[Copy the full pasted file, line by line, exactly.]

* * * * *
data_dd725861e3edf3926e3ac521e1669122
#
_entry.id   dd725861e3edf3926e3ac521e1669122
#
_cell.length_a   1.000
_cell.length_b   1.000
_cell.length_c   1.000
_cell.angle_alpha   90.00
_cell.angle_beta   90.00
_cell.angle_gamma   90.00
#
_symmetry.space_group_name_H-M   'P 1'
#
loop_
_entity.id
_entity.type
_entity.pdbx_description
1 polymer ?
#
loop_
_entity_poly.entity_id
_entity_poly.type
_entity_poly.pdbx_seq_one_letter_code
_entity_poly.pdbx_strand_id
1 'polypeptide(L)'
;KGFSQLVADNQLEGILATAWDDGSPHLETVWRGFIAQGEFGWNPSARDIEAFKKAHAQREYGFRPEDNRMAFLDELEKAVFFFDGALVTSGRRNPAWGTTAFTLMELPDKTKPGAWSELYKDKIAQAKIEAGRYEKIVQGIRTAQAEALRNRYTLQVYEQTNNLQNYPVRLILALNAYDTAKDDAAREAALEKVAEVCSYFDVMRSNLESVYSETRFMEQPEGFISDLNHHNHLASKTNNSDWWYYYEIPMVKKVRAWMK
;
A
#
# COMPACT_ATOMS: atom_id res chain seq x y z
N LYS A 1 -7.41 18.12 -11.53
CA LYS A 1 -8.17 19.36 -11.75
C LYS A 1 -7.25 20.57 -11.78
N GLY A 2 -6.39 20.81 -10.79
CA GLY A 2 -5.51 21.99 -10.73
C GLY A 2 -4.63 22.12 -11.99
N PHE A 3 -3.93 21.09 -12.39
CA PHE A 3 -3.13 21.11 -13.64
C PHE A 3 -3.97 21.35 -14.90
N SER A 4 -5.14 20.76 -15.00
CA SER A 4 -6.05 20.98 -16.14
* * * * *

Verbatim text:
data_dd725861e3edf3926e3ac521e1669122
#
_entry.id   dd725861e3edf3926e3ac521e1669122
#
_cell.length_a   1.000
_cell.length_b   1.000
_cell.length_c   1.000
_cell.angle_alpha   90.00
_cell.angle_beta   90.00
_cell.angle_gamma   90.00
#
_symmetry.space_group_name_H-M   'P 1'
#
loop_
_entity.id
_entity.type
_entity.pdbx_description
1 polymer ?
#
loop_
_entity_poly.entity_id
_entity_poly.type
_entity_poly.pdbx_seq_one_letter_code
_entity_poly.pdbx_strand_id
1 'polypeptide(L)'
;KGFSQLVADNQLEGILATAWDDGSPHLETVWRGFIAQGEFGWNPSARDIEAFKKAHAQREYGFRPEDNRMAFLDELEKAVFFFDGALVTSGRRNPAWGTTAFTLMELPDKTKPGAWSELYKDKIAQAKIEAGRYEKIVQGIRTAQAEALRNRYTLQVYEQTNNLQNYPVRLILALNAYDTAKDDAAREAALEKVAEVCSYFDVMRSNLESVYSETRFMEQPEGFISDLNHHNHLASKTNNSDWWYYYEIPMVKKVRAWMK
;
A
#
# COMPACT_ATOMS: atom_id res chain seq x y z
N LYS A 1 -7.41 18.12 -11.53
CA LYS A 1 -8.17 19.36 -11.75
C LYS A 1 -7.25 20.57 -11.78
N GLY A 2 -6.39 20.81 -10.79
CA GLY A 2 -5.51 21.99 -10.73
C GLY A 2 -4.63 22.12 -11.99
N PHE A 3 -3.93 21.09 -12.39
CA PHE A 3 -3.13 21.11 -13.64
C PHE A 3 -3.97 21.35 -14.90
N SER A 4 -5.14 20.76 -15.00
CA SER A 4 -6.05 20.98 -16.14